‘Alright now. Since this is your first time I’m gonna give you a simple overview. You take the worms out of here,’ and he pointed at the bucket, ‘and ya put em on ‘ere’, he said pointing to the hook. ‘Then, you put the pole behind ya back. Ya then look back ‘ere,’ and he mimicked putting the pole behind his back and looking back, ‘and make sure the ‘ook is way back ‘ere. If it aint then you re adjust and make sure it is. Then you look out. Make sure you looking out. The cast ‘ll go where you look. You look way out and you fling the rod forward and then stop at about ya waist. The cast goes way out. When you feel a tug you just reel it in with this thing,’ he said and pointed at the reel.

    He placed everything on the counter in front of him, looked it over for any faults, and said ‘right, that’ll be $45 for the rod for the day and the bait. I’m giving you a novices discount.’

    ‘Yeah, sure, that’ll be fine.’ Then I handed over my card and he swiped it and then handed me the equipment I would need to, hopefully, become a master fisherman.

    I walked down to the lake with my satchel, the fishing rod, and the bucket of worms. I found a nice peaceful spot where I didn’t think anyone would bother me. There was a small hut right next to me, but it seemed to be used by some kind of club that obviously didn’t meet on this particular day, and there was a small little walkway that went about 10m into the water. I put my rod and the bait down and pulled my water bottle out of my bag and filled it up in the water. It was good and clear water, I could see the sediment and the rocks 10m out. Taking a sip of the good stuff was like tasting an elixir you had never had the privilege of experiencing before. It was nice and cool, but it was smooth and contained a certain flavor that can only be experienced at the lake of Taupo and nowhere else. 

    Picking the pole back up I felt its weight in my hand and analysed the precision with which the hook had been made. I had no clue how to analyse either of these things, but I certainly knew how to appreciate them. After some time spent looking over my equipment and trying to remember everything I had read or seen about fishing I finally decided to commit. I stood to the side of the rod and threw the hook over my shoulder.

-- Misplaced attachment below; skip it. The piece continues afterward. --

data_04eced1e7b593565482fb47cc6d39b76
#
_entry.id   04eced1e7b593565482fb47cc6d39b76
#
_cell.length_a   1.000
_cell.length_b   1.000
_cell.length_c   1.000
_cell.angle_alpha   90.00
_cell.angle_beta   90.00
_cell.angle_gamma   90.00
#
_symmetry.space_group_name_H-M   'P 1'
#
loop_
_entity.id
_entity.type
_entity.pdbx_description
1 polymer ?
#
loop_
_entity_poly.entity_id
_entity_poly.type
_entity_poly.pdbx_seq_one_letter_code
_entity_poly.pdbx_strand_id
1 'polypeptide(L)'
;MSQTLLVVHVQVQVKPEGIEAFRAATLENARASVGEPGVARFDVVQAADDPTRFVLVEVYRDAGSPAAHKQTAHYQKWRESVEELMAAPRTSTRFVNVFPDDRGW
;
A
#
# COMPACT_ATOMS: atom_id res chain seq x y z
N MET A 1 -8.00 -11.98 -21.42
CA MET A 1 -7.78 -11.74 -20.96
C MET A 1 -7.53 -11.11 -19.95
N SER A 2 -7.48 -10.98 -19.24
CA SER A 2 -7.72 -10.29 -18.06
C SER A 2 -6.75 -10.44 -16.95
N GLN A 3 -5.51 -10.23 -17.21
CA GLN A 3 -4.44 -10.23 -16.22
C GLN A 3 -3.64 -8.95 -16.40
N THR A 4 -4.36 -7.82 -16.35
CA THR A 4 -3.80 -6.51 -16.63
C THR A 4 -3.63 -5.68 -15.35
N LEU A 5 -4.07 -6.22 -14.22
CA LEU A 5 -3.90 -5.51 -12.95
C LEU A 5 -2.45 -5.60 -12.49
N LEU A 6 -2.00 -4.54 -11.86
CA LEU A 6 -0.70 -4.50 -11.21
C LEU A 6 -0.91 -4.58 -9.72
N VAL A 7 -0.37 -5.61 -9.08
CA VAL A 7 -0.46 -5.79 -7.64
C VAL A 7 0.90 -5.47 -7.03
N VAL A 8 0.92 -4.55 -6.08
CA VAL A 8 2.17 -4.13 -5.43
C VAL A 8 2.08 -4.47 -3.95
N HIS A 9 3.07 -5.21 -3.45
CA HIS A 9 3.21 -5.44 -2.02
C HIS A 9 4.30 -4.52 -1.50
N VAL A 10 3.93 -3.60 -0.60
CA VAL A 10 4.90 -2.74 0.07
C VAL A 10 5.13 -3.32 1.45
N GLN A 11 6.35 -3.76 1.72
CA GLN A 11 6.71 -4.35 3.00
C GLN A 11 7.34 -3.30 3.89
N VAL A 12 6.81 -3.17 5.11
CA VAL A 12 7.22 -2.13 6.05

‘Come on. You have a driver’s licence, a motorcycle license, a bachelors in accounting and a BSC. Surely you can do something that people have been doing since thousands of years before writing even existed.’ I closed my eyes and almost threw out the reel. But then I opened them, remembering the wise words of the nice old pole lender. I looked out exactly where I wanted the hook to go and then I threw with all my might. 

    Thirty seconds. One minute. Two minutes. Ten minutes. So on. My hook stayed out there, bobbing up and down and not catching anything. One minute, two minutes, I would pour myself another tumbler of scotch and suddenly it wouldn’t matter that I wasn’t catching anything. I just felt okay. I wasn’t feeling okay or bad or satisfied or anything like that. Actually, I didn’t even realise they were even emotions that I could feel. They were just distractions. Eventually all I felt was the tug and pull of the fish line against my relatively well developed forearms. Well, the trout weren’t exactly 15kg dumbbells, but they were more than nothing.

    I pressed my heels against the gaps between the wooden planks in the broad-walk type structure and I attempted to put my weight against that of the fishes’. But it had survived in the water far longer than I had attempted to kill it in the water.

    And so that’s how most of the rest of the day went. I threw the line out, a fish would grab hold and I would trust my human instincts over its fucking fishes’ instincts. In the end I wasted a fair chunk of what little money I had brought over here.

He and she were digging into some delicious looking tucker – the same that sat before me, but which I didn’t feel worthy of digging into due to the effort that both she and he had gone through in order to get this meal, compared to the nothing that I brought to the table. So, instead, I just played with my food – as if I were some disgraced adult. Fuck, I don’t even know if my actions or my reactions are more embarrassing. Eventually that huge oxe of a fucking kiwi asks me how I did and I feel I have to reply ‘alright’ so that I don’t embarrass myself and also don’t embarrass my friend.

    ‘But, well, I didn’t catch anything.’ I said out of pure nervousness.

    ‘Ah, well, fuck it,’ he said as he took a gobfull from a lamb shank, ‘my dad worked the lake for years and was taught by my pap. Never caught anything worth catching for years. It’s not something you pick up in a day.’

    ‘Yeah, I guess so,’ I said while I looked down defeatedly at my beans and rice and assorted cheap meats.

    ‘You know my pa never even really learned how to catch properly. He went into construction,’ said that Tommy. ‘That’s where I get it from.’

    I continued to look focusedly into my relatively shitty meal. I knew that I wanted to get into construction about as much as I wanted to get into whatever Tommy was into. I liked him, but he wasn’t who I wanted to be. For some reason, I still wanted to be a fisherman. Or, at least, I wanted to be some sort of independent personage.

Finish the story here.